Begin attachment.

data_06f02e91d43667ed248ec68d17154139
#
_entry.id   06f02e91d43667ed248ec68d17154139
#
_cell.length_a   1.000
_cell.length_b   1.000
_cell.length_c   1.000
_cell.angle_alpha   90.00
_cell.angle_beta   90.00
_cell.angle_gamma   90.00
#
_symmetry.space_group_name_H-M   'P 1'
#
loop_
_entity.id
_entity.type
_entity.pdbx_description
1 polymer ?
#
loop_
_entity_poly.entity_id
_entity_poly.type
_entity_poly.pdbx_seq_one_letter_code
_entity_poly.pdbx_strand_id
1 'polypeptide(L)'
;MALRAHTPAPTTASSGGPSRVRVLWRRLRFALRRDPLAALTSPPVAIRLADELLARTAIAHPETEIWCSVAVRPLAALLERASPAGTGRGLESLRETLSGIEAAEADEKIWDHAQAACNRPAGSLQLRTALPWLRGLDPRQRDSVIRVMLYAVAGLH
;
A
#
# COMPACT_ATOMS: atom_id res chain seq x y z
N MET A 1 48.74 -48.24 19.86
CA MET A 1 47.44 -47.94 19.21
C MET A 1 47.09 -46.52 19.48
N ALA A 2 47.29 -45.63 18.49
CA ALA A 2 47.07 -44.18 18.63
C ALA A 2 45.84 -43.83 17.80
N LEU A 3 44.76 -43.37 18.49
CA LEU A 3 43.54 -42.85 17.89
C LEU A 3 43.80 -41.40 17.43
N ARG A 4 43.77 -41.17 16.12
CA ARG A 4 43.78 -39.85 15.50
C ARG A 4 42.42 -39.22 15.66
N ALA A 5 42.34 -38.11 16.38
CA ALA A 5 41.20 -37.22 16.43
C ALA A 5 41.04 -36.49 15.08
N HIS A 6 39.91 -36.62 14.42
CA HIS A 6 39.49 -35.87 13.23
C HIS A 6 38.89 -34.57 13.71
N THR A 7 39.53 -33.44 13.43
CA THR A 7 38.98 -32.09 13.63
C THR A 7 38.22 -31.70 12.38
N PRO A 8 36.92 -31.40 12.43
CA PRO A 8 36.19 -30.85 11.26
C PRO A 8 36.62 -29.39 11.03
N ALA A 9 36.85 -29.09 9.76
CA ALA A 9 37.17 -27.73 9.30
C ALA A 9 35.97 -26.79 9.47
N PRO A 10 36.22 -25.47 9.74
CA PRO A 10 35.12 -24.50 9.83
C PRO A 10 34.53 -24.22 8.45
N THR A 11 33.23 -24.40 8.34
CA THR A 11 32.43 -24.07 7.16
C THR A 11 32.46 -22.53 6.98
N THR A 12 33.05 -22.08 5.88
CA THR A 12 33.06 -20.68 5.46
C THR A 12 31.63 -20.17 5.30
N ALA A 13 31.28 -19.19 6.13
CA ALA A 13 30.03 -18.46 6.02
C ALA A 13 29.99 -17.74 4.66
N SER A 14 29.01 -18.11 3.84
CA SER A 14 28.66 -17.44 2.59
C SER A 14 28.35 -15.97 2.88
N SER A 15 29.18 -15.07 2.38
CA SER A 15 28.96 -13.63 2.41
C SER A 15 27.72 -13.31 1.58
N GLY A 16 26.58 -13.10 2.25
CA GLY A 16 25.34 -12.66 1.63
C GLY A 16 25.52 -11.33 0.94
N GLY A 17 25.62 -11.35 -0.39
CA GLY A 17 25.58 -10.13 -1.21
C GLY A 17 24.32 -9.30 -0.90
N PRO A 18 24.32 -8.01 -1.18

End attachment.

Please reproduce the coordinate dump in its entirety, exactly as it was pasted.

data_06f02e91d43667ed248ec68d17154139
#
_entry.id   06f02e91d43667ed248ec68d17154139
#
_cell.length_a   1.000
_cell.length_b   1.000
_cell.length_c   1.000
_cell.angle_alpha   90.00
_cell.angle_beta   90.00
_cell.angle_gamma   90.00
#
_symmetry.space_group_name_H-M   'P 1'
#
loop_
_entity.id
_entity.type
_entity.pdbx_description
1 polymer ?
#
loop_
_entity_poly.entity_id
_entity_poly.type
_entity_poly.pdbx_seq_one_letter_code
_entity_poly.pdbx_strand_id
1 'polypeptide(L)'
;MALRAHTPAPTTASSGGPSRVRVLWRRLRFALRRDPLAALTSPPVAIRLADELLARTAIAHPETEIWCSVAVRPLAALLERASPAGTGRGLESLRETLSGIEAAEADEKIWDHAQAACNRPAGSLQLRTALPWLRGLDPRQRDSVIRVMLYAVAGLH
;
A
#
# COMPACT_ATOMS: atom_id res chain seq x y z
N MET A 1 48.74 -48.24 19.86
CA MET A 1 47.44 -47.94 19.21
C MET A 1 47.09 -46.52 19.48
N ALA A 2 47.29 -45.63 18.49
CA ALA A 2 47.07 -44.18 18.63
C ALA A 2 45.84 -43.83 17.80
N LEU A 3 44.76 -43.37 18.49
CA LEU A 3 43.54 -42.85 17.89
C LEU A 3 43.80 -41.40 17.43
N ARG A 4 43.77 -41.17 16.12
CA ARG A 4 43.78 -39.85 15.50
C ARG A 4 42.42 -39.22 15.66
N ALA A 5 42.34 -38.11 16.38
CA ALA A 5 41.20 -37.22 16.43
C ALA A 5 41.04 -36.49 15.08
N HIS A 6 39.91 -36.62 14.42
CA HIS A 6 39.49 -35.87 13.23
C HIS A 6 38.89 -34.57 13.71
N THR A 7 39.53 -33.44 13.43
CA THR A 7 38.98 -32.09 13.63
C THR A 7 38.22 -31.70 12.38
N PRO A 8 36.92 -31.40 12.43
CA PRO A 8 36.19 -30.85 11.26
C PRO A 8 36.62 -29.39 11.03
N ALA A 9 36.85 -29.09 9.76
CA ALA A 9 37.17 -27.73 9.30
C ALA A 9 35.97 -26.79 9.47
N PRO A 10 36.22 -25.47 9.74
CA PRO A 10 35.12 -24.50 9.83
C PRO A 10 34.53 -24.22 8.45
N THR A 11 33.23 -24.40 8.34
CA THR A 11 32.43 -24.07 7.16
C THR A 11 32.46 -22.53 6.98
N THR A 12 33.05 -22.08 5.88
CA THR A 12 33.06 -20.68 5.46
C THR A 12 31.63 -20.17 5.30
N ALA A 13 31.28 -19.19 6.13
CA ALA A 13 30.03 -18.46 6.02
C ALA A 13 29.99 -17.74 4.66
N SER A 14 29.01 -18.11 3.84
CA SER A 14 28.66 -17.44 2.59
C SER A 14 28.35 -15.97 2.88
N SER A 15 29.18 -15.07 2.38
CA SER A 15 28.96 -13.63 2.41
C SER A 15 27.72 -13.31 1.58
N GLY A 16 26.58 -13.10 2.25
CA GLY A 16 25.34 -12.66 1.63
C GLY A 16 25.52 -11.33 0.94
N GLY A 17 25.62 -11.35 -0.39
CA GLY A 17 25.58 -10.13 -1.21
C GLY A 17 24.32 -9.30 -0.90
N PRO A 18 24.32 -8.01 -1.18